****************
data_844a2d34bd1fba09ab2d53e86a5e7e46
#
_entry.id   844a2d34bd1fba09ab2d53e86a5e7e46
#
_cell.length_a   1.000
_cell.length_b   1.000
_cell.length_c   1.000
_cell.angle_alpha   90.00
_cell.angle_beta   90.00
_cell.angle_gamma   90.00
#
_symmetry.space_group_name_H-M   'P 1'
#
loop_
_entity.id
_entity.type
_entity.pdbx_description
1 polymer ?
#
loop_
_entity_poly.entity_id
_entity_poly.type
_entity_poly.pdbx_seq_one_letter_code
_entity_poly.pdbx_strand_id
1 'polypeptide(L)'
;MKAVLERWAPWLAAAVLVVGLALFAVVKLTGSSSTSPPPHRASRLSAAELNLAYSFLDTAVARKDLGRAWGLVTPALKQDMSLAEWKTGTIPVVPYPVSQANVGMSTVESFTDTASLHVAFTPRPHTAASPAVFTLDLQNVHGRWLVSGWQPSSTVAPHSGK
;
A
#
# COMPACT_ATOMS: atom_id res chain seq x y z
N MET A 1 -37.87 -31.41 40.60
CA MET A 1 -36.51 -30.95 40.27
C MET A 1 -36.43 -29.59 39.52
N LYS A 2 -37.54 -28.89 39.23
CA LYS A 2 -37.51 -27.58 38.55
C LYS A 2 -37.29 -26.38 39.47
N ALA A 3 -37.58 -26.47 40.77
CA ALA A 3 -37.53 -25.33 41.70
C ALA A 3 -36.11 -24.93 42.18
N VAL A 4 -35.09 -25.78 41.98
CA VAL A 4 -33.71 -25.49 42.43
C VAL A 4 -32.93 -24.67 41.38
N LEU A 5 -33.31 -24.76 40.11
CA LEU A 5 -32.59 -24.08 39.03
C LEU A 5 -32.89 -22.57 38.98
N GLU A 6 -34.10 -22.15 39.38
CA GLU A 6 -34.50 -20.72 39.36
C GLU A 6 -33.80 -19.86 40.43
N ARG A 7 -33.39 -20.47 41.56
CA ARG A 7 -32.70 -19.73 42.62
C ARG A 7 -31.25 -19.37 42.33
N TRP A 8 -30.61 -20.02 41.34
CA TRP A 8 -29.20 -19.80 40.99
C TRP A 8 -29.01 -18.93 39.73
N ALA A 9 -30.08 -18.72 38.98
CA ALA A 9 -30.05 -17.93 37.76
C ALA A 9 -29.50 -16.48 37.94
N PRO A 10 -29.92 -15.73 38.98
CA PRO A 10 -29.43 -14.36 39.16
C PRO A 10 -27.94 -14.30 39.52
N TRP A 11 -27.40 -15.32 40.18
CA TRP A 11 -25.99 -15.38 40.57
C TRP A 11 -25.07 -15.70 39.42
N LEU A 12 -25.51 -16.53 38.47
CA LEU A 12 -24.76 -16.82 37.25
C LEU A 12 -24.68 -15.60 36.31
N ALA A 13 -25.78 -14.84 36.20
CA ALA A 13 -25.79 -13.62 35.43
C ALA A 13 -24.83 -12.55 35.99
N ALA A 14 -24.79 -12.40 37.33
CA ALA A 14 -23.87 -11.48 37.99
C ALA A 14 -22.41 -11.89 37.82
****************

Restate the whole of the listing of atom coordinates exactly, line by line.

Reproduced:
data_844a2d34bd1fba09ab2d53e86a5e7e46
#
_entry.id   844a2d34bd1fba09ab2d53e86a5e7e46
#
_cell.length_a   1.000
_cell.length_b   1.000
_cell.length_c   1.000
_cell.angle_alpha   90.00
_cell.angle_beta   90.00
_cell.angle_gamma   90.00
#
_symmetry.space_group_name_H-M   'P 1'
#
loop_
_entity.id
_entity.type
_entity.pdbx_description
1 polymer ?
#
loop_
_entity_poly.entity_id
_entity_poly.type
_entity_poly.pdbx_seq_one_letter_code
_entity_poly.pdbx_strand_id
1 'polypeptide(L)'
;MKAVLERWAPWLAAAVLVVGLALFAVVKLTGSSSTSPPPHRASRLSAAELNLAYSFLDTAVARKDLGRAWGLVTPALKQDMSLAEWKTGTIPVVPYPVSQANVGMSTVESFTDTASLHVAFTPRPHTAASPAVFTLDLQNVHGRWLVSGWQPSSTVAPHSGK
;
A
#
# COMPACT_ATOMS: atom_id res chain seq x y z
N MET A 1 -37.87 -31.41 40.60
CA MET A 1 -36.51 -30.95 40.27
C MET A 1 -36.43 -29.59 39.52
N LYS A 2 -37.54 -28.89 39.23
CA LYS A 2 -37.51 -27.58 38.55
C LYS A 2 -37.29 -26.38 39.47
N ALA A 3 -37.58 -26.47 40.77
CA ALA A 3 -37.53 -25.33 41.70
C ALA A 3 -36.11 -24.93 42.18
N VAL A 4 -35.09 -25.78 41.98
CA VAL A 4 -33.71 -25.49 42.43
C VAL A 4 -32.93 -24.67 41.38
N LEU A 5 -33.31 -24.76 40.11
CA LEU A 5 -32.59 -24.08 39.03
C LEU A 5 -32.89 -22.57 38.98
N GLU A 6 -34.10 -22.15 39.38
CA GLU A 6 -34.50 -20.72 39.36
C GLU A 6 -33.80 -19.86 40.43
N ARG A 7 -33.39 -20.47 41.56
CA ARG A 7 -32.70 -19.73 42.62
C ARG A 7 -31.25 -19.37 42.33
N TRP A 8 -30.61 -20.02 41.34
CA TRP A 8 -29.20 -19.80 40.99
C TRP A 8 -29.01 -18.93 39.73
N ALA A 9 -30.08 -18.72 38.98
CA ALA A 9 -30.05 -17.93 37.76
C ALA A 9 -29.50 -16.48 37.94
N PRO A 10 -29.92 -15.73 38.98
CA PRO A 10 -29.43 -14.36 39.16
C PRO A 10 -27.94 -14.30 39.52
N TRP A 11 -27.40 -15.32 40.18
CA TRP A 11 -25.99 -15.38 40.57
C TRP A 11 -25.07 -15.70 39.42
N LEU A 12 -25.51 -16.53 38.47
CA LEU A 12 -24.76 -16.82 37.25
C LEU A 12 -24.68 -15.60 36.31
N ALA A 13 -25.78 -14.84 36.20
CA ALA A 13 -25.79 -13.62 35.43
C ALA A 13 -24.83 -12.55 35.99
N ALA A 14 -24.79 -12.40 37.33
CA ALA A 14 -23.87 -11.48 37.99
C ALA A 14 -22.41 -11.89 37.82